Temporary tattoos have been around since the 12th century but when MIT Media Lab PhD student Cindy Hsin-Liu Kao saw the latest trend in gold leaf temporary tattoos she did something that has never been done before—she turned them into electronic devices.
“Last summer, these temporary tattoos were becoming popular; they were in Vogue and Beyoncé was launching her own line,” says Kao. “Coming from an engineering background, I saw them and immediately thought, ‘are they conductive?’”
Kao, whose PhD research is focused around hybrid body craft, had already completed her second year at the Media Lab and was doing an internship at Microsoft Research so a project in smart body art was the perfect pursuit. Although Kao completed her internship, she has continued her study at the Media Lab in collaboration with Microsoft Research. “I look at existing practices of embellishing and crafting our bodies, makeup, jewelry, or tattoos in this case—embedding technology into existing practices to expand their function beyond decoration.”
The result is called DuoSkin, a fabrication process that enables anyone to design and create customized, functional devices and apply them directly to their skin in the form of a temporary tattoo. It turns out, the process is pretty easy and if you like arts and crafts, Kao says, it will be right up your alley. After designing the tattoo, you simply take a cheap electronic cutter to cut out the circuitry, layer on gold leaf metal, embed the electronics which is connected to a wireless component, and put it on your skin through water transfer, just like a temporary tattoo.
Kao explained three main ways that DuoSkin can be applied, but the best part is that people can play around with the technology and explore different uses since they are creating their own original devices. “First, you can turn your skin into an input to control your devices, using it as a trackpad or slider; second, you can make it an output, so displays that could change color, show your emotion, or display information; or the third, you can use it for communication where you could store data and communicate with devices.”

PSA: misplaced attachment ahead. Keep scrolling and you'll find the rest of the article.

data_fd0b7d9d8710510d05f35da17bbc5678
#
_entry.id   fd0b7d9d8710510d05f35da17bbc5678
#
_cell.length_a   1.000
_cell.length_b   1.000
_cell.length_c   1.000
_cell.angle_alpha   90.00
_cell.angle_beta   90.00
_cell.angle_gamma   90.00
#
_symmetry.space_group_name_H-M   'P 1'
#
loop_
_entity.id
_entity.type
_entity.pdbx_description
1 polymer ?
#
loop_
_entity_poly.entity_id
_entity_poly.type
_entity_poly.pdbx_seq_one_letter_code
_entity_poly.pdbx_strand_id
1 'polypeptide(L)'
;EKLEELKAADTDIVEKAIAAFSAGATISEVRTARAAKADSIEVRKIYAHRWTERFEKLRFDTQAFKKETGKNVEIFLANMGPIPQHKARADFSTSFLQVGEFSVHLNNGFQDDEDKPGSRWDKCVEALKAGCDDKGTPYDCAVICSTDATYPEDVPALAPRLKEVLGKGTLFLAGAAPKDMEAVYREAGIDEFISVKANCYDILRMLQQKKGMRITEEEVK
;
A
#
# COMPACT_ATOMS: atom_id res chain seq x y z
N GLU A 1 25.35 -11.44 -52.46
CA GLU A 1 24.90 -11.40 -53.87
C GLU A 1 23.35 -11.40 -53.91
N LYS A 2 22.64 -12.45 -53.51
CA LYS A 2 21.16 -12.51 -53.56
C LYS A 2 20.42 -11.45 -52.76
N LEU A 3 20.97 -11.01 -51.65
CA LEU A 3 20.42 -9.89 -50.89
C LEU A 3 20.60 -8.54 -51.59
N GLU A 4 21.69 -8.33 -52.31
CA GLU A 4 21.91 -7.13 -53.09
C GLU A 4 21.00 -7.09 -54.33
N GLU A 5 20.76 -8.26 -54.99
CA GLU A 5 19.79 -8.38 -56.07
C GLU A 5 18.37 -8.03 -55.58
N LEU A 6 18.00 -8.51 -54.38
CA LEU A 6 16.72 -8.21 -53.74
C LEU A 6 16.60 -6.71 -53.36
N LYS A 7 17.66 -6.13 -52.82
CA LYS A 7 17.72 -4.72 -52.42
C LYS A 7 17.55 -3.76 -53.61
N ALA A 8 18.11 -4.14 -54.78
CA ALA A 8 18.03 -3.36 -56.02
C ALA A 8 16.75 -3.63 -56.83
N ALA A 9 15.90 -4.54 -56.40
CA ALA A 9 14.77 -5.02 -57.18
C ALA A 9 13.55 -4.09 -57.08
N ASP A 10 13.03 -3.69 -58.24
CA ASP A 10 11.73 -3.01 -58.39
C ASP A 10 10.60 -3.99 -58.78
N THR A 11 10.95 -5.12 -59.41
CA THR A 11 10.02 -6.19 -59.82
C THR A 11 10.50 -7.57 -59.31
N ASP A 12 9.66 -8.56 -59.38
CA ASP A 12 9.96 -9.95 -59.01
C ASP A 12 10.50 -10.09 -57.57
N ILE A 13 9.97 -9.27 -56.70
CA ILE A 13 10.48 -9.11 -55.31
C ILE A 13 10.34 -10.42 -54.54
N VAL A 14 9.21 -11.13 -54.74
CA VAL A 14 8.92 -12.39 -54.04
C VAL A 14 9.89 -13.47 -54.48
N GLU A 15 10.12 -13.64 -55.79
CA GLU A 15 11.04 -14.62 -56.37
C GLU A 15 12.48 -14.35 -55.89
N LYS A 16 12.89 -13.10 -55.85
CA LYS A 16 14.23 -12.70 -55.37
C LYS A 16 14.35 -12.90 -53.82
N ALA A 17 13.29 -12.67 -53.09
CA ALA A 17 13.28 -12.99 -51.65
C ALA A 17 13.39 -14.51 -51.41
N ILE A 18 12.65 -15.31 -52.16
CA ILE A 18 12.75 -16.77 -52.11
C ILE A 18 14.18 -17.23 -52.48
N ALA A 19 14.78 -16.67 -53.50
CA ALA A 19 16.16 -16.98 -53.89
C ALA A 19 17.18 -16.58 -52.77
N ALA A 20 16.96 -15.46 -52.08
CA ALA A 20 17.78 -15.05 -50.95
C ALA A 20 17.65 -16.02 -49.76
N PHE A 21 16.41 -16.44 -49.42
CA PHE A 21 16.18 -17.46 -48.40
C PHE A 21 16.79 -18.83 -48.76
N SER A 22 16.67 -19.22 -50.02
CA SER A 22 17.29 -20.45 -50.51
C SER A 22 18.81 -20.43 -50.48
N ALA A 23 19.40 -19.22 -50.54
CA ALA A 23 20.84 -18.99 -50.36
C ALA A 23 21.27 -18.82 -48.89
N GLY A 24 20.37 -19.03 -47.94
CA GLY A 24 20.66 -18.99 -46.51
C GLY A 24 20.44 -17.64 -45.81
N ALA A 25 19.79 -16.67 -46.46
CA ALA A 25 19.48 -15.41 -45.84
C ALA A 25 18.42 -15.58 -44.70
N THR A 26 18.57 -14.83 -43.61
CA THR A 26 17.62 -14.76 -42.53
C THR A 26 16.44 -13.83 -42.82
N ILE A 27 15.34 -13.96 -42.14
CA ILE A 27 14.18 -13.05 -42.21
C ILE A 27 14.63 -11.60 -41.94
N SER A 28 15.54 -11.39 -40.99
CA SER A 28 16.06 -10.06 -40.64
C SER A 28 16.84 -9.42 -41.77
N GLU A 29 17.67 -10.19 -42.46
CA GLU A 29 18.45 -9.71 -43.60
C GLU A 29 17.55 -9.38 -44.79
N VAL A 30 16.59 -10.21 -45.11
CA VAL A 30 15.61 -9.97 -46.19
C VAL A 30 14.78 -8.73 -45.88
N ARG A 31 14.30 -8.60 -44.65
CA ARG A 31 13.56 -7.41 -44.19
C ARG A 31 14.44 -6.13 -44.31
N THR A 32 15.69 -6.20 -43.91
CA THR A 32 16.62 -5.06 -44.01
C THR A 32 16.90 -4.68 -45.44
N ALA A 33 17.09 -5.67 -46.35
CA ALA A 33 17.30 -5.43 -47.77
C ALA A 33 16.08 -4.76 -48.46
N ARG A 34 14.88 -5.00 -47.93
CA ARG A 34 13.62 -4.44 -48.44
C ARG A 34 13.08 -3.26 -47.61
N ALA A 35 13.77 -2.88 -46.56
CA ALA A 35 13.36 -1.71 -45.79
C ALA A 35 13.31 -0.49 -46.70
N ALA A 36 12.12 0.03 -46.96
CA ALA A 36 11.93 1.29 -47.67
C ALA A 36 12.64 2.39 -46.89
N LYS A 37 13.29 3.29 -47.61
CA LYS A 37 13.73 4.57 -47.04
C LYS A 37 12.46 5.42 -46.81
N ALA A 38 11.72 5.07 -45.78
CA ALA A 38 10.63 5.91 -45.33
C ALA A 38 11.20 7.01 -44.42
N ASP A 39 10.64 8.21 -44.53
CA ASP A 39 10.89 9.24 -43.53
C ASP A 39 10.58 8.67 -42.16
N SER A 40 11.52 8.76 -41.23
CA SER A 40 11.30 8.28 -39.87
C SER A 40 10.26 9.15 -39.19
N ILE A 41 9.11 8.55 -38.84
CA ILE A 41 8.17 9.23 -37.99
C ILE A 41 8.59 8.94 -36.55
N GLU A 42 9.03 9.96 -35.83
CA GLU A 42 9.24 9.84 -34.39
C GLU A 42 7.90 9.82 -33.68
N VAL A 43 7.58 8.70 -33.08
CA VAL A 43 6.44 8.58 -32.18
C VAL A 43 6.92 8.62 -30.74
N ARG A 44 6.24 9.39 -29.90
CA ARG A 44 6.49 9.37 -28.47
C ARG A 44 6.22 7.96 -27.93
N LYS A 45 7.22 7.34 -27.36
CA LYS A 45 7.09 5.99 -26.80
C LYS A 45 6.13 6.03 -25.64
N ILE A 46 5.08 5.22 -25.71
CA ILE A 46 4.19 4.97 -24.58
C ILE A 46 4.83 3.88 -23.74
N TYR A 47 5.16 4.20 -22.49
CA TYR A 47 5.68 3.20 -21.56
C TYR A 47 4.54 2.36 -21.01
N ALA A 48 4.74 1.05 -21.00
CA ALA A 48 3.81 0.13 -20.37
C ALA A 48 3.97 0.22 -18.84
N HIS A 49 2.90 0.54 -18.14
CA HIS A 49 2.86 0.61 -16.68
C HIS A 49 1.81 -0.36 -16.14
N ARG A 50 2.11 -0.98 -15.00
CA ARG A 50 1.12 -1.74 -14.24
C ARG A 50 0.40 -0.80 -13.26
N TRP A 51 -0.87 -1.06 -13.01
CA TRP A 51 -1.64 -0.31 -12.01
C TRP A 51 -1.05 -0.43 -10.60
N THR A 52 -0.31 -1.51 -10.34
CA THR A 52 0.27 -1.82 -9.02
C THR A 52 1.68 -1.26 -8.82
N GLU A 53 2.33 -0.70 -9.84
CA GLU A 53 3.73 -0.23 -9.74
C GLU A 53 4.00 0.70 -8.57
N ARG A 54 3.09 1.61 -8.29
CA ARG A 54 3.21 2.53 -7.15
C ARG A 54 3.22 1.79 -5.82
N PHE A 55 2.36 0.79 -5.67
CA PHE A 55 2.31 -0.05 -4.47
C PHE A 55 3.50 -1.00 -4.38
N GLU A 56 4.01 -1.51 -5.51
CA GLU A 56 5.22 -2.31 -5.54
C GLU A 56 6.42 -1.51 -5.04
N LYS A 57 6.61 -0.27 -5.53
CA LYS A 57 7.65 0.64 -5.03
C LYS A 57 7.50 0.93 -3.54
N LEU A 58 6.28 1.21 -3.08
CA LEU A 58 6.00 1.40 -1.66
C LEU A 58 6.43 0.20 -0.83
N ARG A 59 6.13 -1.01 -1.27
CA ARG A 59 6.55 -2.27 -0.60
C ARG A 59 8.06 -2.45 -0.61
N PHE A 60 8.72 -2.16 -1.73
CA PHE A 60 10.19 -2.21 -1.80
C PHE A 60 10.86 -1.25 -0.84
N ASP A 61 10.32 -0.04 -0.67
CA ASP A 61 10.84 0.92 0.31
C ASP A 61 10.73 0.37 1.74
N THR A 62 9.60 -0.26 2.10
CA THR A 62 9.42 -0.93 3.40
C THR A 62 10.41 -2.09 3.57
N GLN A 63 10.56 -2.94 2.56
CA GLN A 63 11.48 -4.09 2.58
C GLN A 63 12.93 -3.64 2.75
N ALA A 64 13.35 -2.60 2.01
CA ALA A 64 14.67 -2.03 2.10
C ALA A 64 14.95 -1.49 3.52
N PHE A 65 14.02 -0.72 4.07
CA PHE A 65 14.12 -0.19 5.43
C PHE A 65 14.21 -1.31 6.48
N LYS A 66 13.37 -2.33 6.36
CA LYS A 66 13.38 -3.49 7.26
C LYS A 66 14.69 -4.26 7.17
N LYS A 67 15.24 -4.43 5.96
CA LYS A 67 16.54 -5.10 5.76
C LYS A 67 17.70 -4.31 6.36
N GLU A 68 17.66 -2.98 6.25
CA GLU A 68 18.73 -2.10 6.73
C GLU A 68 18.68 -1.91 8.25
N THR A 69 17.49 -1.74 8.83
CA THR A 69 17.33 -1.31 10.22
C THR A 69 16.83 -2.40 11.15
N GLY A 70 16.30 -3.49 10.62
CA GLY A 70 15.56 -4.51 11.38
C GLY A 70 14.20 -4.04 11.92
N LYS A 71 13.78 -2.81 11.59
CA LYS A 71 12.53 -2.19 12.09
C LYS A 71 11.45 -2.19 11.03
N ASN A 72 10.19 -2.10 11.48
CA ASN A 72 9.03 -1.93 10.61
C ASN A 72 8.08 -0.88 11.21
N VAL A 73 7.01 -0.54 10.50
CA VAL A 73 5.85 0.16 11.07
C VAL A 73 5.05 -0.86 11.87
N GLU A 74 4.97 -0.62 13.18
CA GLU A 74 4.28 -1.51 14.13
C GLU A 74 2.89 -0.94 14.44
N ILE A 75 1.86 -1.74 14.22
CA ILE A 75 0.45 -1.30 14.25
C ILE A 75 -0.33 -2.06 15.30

After growing up in Taiwan where she earned an undergraduate and master’s degree in computer science, Kao is strongly influenced by her culture and tries to bring that inspiration to her work. “In Taiwan, we have very vibrant street fashion culture,” says Kao. “You can very easily and cheaply change the way you look and you can look very different every single day. When I came here, I knew I wanted to bring in these elements of expression into wearable technology, converging aesthetics, function, and self-expression for interfaces that are going directly on our bodies.”
For Kao, the next steps in wearables is not only making devices that are technically sophisticated but also something that reflects and enhances individuals’ everyday dress and sense of style. She is also in the development stages on projects utilizing other elements like makeup and jewelry and previously co-published a paper on NailO, a fingernail sensor device.
A paper on DuoSkin will be presented by Kao and other representatives from the Media Lab and Microsoft Research at the International Symposium on Wearable Computers 2016.